Country Legend Dolly Parton Helped Fund Moderna’s ‘Impressive’ COVID-19 Vaccine

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Just when the world thought Dolly Parton couldn’t get any more amazing, news broke that the legendary singer-songwriter helped fund Moderna’s COVID-19 vaccine. The country star’s name appears among sponsors in Moderna’s preliminary report on the vaccine, which touts a 94.5% efficacy rate. Back in April, Parton gave $1 million to Vanderbilt University’s efforts to battle the virus. That money, donated in honor of her friend and Vanderbilt professor of surgery Dr. Naji Abumrad, created the Dolly Parton COVID-19 Research Fund and was used to help pay for developing the vaccine.

“Dolly’s amazing generosity is a source of inspiration and will have a lasting impact on the battle against COVID-19,” said Jeff Balser, MD, PhD, president and CEO of VUMC and dean of the Vanderbilt University School of Medicine, in April. “She cares so much about helping others and we are very grateful for her ongoing support. These funds will help us complete promising research that can benefit millions in their battle with the virus.”  

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Philanthropy has long been important to Parton. She launched her own nonprofit, the Dollywood Foundation, in the ’80s and has contributed to numerous charitable organizations including the Barbara Davis Center for Childhood Diabetes, Save the Music Foundation and the Boot Campaign, among others. VUMC seems to be close to Parton’s heart — her niece, Hannah Dennison, was successfully treated for leukemia as a child at VUMC’s Children’s Hospital.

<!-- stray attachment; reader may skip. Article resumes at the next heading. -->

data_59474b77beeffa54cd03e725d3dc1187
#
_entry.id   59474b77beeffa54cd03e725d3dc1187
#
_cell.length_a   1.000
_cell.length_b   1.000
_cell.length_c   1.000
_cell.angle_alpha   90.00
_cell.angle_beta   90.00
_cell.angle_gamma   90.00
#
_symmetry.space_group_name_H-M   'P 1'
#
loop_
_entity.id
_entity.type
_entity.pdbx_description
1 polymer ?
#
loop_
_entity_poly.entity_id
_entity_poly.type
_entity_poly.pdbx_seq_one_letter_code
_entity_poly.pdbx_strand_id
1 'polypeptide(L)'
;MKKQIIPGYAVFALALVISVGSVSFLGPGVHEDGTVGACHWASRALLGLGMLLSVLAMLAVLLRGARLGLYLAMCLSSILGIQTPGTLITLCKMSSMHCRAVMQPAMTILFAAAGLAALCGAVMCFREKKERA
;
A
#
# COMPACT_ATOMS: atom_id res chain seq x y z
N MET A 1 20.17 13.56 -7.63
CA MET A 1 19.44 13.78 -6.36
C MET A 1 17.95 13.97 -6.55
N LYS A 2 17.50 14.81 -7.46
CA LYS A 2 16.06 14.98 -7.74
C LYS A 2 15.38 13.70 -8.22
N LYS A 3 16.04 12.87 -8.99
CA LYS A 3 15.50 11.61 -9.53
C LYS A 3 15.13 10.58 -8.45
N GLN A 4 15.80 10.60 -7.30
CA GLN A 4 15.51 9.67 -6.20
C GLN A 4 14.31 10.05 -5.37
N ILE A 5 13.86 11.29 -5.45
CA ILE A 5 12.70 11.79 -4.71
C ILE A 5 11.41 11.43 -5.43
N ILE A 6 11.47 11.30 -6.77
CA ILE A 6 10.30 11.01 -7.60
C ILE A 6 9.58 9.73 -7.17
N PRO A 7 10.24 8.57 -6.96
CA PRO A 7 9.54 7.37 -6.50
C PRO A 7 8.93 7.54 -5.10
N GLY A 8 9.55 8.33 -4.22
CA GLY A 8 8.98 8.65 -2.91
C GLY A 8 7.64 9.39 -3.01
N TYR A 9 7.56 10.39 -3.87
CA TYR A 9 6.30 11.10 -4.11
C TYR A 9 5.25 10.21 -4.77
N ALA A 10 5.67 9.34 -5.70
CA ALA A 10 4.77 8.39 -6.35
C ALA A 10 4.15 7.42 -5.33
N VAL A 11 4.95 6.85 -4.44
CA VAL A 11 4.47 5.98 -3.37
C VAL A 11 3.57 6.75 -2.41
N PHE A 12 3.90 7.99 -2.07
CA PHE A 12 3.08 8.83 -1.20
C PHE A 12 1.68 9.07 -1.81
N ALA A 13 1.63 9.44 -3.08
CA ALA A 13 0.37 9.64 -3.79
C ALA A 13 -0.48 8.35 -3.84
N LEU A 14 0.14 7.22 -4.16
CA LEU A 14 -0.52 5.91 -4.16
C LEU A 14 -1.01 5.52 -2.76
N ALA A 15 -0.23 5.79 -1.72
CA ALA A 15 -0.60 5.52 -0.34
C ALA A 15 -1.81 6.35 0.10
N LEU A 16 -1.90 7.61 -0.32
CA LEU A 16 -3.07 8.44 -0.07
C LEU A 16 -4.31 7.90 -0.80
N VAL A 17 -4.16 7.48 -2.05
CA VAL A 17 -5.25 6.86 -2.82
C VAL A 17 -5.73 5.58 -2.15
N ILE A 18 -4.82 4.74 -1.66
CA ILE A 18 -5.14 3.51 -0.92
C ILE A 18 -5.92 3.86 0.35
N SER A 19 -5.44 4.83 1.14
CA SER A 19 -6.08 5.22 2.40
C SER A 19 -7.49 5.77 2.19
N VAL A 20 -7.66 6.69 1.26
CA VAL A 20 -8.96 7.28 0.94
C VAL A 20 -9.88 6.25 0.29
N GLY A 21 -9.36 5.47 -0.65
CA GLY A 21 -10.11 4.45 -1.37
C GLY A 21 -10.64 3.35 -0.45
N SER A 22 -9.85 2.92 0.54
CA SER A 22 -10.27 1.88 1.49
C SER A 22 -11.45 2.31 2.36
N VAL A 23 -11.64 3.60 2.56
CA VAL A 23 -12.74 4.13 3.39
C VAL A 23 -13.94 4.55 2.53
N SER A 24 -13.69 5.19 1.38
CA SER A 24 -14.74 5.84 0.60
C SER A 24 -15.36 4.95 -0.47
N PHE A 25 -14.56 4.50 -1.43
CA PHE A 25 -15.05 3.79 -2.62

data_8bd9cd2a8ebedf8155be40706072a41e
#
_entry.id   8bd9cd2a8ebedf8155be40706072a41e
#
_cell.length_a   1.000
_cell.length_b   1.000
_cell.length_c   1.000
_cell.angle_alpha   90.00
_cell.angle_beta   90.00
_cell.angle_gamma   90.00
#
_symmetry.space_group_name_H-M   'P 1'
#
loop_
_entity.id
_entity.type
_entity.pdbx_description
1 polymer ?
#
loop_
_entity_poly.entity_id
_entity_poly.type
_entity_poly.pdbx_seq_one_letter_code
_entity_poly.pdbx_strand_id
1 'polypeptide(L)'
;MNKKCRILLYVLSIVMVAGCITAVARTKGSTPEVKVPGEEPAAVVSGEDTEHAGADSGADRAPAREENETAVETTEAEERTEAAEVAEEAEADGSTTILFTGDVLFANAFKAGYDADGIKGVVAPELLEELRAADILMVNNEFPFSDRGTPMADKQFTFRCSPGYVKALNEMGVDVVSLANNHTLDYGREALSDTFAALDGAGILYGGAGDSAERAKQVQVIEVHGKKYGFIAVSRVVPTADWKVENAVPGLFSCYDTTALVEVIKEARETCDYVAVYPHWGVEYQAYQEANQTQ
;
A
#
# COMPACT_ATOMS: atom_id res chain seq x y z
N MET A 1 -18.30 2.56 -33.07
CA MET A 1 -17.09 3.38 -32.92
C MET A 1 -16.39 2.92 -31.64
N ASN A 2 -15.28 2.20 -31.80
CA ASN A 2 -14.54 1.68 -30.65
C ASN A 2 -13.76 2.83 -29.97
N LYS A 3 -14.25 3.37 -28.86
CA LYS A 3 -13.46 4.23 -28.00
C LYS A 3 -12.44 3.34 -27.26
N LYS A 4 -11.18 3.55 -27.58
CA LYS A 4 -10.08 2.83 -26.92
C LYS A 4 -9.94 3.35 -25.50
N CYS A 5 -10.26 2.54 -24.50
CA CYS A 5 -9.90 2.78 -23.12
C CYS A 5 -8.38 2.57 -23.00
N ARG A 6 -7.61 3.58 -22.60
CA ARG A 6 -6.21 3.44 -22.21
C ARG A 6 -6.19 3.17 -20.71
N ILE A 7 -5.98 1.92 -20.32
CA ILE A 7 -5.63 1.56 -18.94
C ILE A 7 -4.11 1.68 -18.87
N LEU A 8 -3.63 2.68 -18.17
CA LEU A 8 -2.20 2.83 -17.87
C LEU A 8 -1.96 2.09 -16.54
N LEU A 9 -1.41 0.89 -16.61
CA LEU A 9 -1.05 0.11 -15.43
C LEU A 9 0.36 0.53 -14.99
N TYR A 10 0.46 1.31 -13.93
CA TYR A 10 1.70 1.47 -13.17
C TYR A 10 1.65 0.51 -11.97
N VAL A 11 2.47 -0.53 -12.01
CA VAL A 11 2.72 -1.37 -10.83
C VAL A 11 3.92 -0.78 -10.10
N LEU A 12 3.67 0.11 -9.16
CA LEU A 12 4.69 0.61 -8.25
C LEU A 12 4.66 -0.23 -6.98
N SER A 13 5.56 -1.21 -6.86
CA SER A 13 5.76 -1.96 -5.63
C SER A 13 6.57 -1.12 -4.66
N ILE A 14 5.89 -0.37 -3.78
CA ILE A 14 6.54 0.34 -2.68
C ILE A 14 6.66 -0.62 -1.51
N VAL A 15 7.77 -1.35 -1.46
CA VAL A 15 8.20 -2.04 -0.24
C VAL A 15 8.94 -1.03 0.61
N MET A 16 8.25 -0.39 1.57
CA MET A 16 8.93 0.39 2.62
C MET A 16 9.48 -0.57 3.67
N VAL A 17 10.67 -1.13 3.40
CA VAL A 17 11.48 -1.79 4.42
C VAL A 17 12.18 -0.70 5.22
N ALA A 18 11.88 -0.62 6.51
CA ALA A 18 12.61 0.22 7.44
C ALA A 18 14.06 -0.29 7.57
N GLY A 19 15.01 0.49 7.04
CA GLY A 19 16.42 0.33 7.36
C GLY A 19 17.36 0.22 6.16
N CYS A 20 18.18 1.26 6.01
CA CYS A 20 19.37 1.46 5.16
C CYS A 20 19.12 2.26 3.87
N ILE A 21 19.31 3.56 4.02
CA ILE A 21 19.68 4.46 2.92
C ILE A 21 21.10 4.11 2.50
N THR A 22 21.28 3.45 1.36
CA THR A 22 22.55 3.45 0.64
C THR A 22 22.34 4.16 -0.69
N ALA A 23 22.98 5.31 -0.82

Hopes are high for the Moderna vaccine, which Dr. Anthony Fauci has described as “stunningly impressive.” There is still a great deal to learn about the vaccine and the research continues. A release date for the vaccine has not yet been announced.

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About the Author

Nicole Spector is a writer, editor, and author based in Los Angeles by way of Brooklyn. Her work has appeared in Vogue, the Atlantic, Vice, and The New Yorker. She's a frequent contributor to NBC News and Publishers Weekly. Her 2013 debut novel, "Fifty Shades of Dorian Gray" received laudatory blurbs from the likes of Fred Armisen and Ken Kalfus, and was published in the US, UK, France, and Russia — though nobody knows whatever happened with the Russian edition! She has an affinity for Twitter.
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